Hollywood animation ‘Epic’ owes much to Korean talent

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Hollywood animation ‘Epic’ owes much to Korean talent


This summer “Epic” will open up viewers’ eyes to the beauty of nature. Provided by 20th Century Fox

Koreans love a good animation, and even more so if it’s made by homegrown talent.

As 20th Century Fox looks toward the Korean release of “Epic” next month, the film distributor held a press event where two Korean animators Lee Sang-jun and Sung Jee-yun from Blue Sky Studios, as well as voice actors for the dubbed version, Han Seung-yeon and Jung Jin-woon, talked about their input in the film.

Coming all the way from the United States, Lee was the lead character designer and Sung was lighting supervisor on the project, which sees big names likes Beyonce, Amanda Seyfried and Colin Farrell lending their voices.

But behind the Hollywood glitz, both Lee and Sung said that the movie was a labor of love, with Lee professing that his Korean heritage did wonders for the creative process.

Q.What roles do you play as animators?

Lee: To bring the screen to life, I talk with the director to highlight what they want to emphasize. I design the character and also am responsible for how they move around in the movie.

Sung: I’m a lighting supervisor. We are the pride of Blue Sky. There’s about 30 of us on the team and there are two lighting supervisors that look over the work of some 30 to 50 people. We work with the director and the art director and everyday we talk about color, lighting, shading, camera and such in the movie. If Lee kicks off the project, we are the ones to see it through to completion. We work on the film up until a month before it’s released.

How did you prepare for this animation?

Lee: When people think Blue Sky, they think either “Ice Age” or “Rio,” but we are always pushing the envelope at Blue Sky. So this time around we tried to present the viewers with a realistic animation. We put the focus on the facial expressions of the characters.


Lee Sang-jun, left, and Sung Jee-yun from Blue Sky Studios brought a Korean touch to the U.S. animation.

Sung: We researched for years before the movie to get it right. We studied different ways of maintaining focus with the camera, and utilized various lenses so it’s unlike any other animation. We also watched a lot of video clips to perfect our work. The lighting crew even went on a field trip to the mountain with a manual camera each, and while getting lost a few times, took a lot in for research.

We tried really hard to make it look realistic. Compared to our previous films, it’s a lot more lifelike.

Unlike other cartoons we wanted to make the scenes look like photographs.

What did you want to emphasize in the movie?

Lee: The first thing that the director told us was that when viewers were watching the movie he wanted them to be moved by nature as depicted in the animation.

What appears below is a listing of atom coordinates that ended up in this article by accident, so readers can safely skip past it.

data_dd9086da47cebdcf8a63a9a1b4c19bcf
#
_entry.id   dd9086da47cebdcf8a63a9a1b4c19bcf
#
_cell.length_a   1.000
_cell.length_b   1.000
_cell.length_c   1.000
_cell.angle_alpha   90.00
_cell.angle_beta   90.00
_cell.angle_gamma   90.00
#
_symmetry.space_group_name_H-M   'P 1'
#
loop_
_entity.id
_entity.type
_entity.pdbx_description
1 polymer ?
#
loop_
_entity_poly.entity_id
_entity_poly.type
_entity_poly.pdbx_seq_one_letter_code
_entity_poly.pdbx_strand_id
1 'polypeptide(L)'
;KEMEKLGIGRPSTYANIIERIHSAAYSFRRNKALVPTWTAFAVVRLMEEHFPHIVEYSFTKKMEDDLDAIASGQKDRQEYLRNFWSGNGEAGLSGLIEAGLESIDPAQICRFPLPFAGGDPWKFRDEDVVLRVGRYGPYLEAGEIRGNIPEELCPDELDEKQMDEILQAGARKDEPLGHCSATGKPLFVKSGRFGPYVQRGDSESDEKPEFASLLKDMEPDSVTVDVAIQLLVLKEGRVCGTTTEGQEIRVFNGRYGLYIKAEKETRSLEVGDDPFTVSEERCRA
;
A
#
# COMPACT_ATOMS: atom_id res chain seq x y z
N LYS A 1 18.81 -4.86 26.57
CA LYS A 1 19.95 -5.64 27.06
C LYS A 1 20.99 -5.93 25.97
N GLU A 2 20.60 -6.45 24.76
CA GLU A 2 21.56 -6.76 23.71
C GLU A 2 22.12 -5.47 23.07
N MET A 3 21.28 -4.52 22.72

Sung: One frame took 100 hours to render. One second consists of 24 frames and so for 1,000 frames you need a computer to be working non-stop for a month. And that was just for one scene in particular.

Lee: I worked on costume design on “Star Wars: Episode 3” and back then the outfits had a hanbok, or traditional Korean attire, feel. It’s kind of inevitable that a designer will leave his mark on aspects of costumes and such.

This time around, the helmet worn by the Leaf Men in the movie has the feel of the Silla Dynasty’s cavalry. As you’d know the Silla cavalry wore light garments and the Leaf Men do too.

You might not know it, but a lot of Koreans worked on the movie. It’s an honor to be a part of Koreans working abroad on great films.

Are you happy with the dubbed version’s cast?

Lee: I’m a fan of both Han Seung-yeon (KARA) and Jung Jin-woon (2AM). Han is very bubbly and stands out and so I thought she’d do well.

Sung: Although, I do think it would have a different feel to the U.S. version. I’d like to watch the Korean version.

I heard they worked really hard on it, so I can’t wait to see it. As you know, even in the United States Hallyu stars are big. My colleagues told me to make sure I see both of the stars while I visit.

What do you want the viewers to take note of as they are watching?

Lee: With animation we try to send out a positive message to the viewers. We tried to emphasize the importance of nature and family.

Sung: Because of my job when I watch a movie, I recall every thing that I went through as I was working on it. I’d like it if people watched the movie with the work of the lighting team in mind.

The movie is set to open in theaters nationwide Aug. 7 in both 2D and 3D.

BY CARLA SUNWOO [carlasunwoo@joongang.co.kr]
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